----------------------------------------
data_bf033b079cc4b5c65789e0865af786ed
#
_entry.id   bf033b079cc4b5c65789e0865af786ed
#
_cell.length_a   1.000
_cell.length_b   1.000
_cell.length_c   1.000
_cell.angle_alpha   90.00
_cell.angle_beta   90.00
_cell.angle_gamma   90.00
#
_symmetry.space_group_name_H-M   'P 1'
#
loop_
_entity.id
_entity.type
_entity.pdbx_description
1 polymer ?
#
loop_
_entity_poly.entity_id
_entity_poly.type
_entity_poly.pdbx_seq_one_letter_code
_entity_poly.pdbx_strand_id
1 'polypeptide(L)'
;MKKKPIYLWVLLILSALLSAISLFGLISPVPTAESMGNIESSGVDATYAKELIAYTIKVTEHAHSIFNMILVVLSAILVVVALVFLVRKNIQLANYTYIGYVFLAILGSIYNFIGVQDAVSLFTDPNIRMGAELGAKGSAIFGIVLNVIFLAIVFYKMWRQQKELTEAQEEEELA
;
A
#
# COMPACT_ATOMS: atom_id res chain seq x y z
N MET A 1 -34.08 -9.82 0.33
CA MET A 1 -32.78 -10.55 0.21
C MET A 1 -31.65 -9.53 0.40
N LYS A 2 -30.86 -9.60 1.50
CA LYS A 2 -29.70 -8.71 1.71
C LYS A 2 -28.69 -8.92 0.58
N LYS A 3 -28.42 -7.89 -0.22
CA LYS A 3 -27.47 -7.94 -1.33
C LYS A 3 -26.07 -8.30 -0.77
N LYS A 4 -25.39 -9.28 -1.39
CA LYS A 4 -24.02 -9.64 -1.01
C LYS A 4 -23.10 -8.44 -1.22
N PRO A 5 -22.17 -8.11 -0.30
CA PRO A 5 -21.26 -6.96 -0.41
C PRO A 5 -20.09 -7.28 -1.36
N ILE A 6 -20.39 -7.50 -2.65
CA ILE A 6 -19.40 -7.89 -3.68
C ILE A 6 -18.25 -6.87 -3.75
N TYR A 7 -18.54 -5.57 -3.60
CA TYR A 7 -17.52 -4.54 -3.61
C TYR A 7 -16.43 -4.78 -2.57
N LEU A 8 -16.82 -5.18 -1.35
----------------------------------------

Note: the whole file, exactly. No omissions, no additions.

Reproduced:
data_bf033b079cc4b5c65789e0865af786ed
#
_entry.id   bf033b079cc4b5c65789e0865af786ed
#
_cell.length_a   1.000
_cell.length_b   1.000
_cell.length_c   1.000
_cell.angle_alpha   90.00
_cell.angle_beta   90.00
_cell.angle_gamma   90.00
#
_symmetry.space_group_name_H-M   'P 1'
#
loop_
_entity.id
_entity.type
_entity.pdbx_description
1 polymer ?
#
loop_
_entity_poly.entity_id
_entity_poly.type
_entity_poly.pdbx_seq_one_letter_code
_entity_poly.pdbx_strand_id
1 'polypeptide(L)'
;MKKKPIYLWVLLILSALLSAISLFGLISPVPTAESMGNIESSGVDATYAKELIAYTIKVTEHAHSIFNMILVVLSAILVVVALVFLVRKNIQLANYTYIGYVFLAILGSIYNFIGVQDAVSLFTDPNIRMGAELGAKGSAIFGIVLNVIFLAIVFYKMWRQQKELTEAQEEEELA
;
A
#
# COMPACT_ATOMS: atom_id res chain seq x y z
N MET A 1 -34.08 -9.82 0.33
CA MET A 1 -32.78 -10.55 0.21
C MET A 1 -31.65 -9.53 0.40
N LYS A 2 -30.86 -9.60 1.50
CA LYS A 2 -29.70 -8.71 1.71
C LYS A 2 -28.69 -8.92 0.58
N LYS A 3 -28.42 -7.89 -0.22
CA LYS A 3 -27.47 -7.94 -1.33
C LYS A 3 -26.07 -8.30 -0.77
N LYS A 4 -25.39 -9.28 -1.39
CA LYS A 4 -24.02 -9.64 -1.01
C LYS A 4 -23.10 -8.44 -1.22
N PRO A 5 -22.17 -8.11 -0.30
CA PRO A 5 -21.26 -6.96 -0.41
C PRO A 5 -20.09 -7.28 -1.36
N ILE A 6 -20.39 -7.50 -2.65
CA ILE A 6 -19.40 -7.89 -3.68
C ILE A 6 -18.25 -6.87 -3.75
N TYR A 7 -18.54 -5.57 -3.60
CA TYR A 7 -17.52 -4.54 -3.61
C TYR A 7 -16.43 -4.78 -2.57
N LEU A 8 -16.82 -5.18 -1.35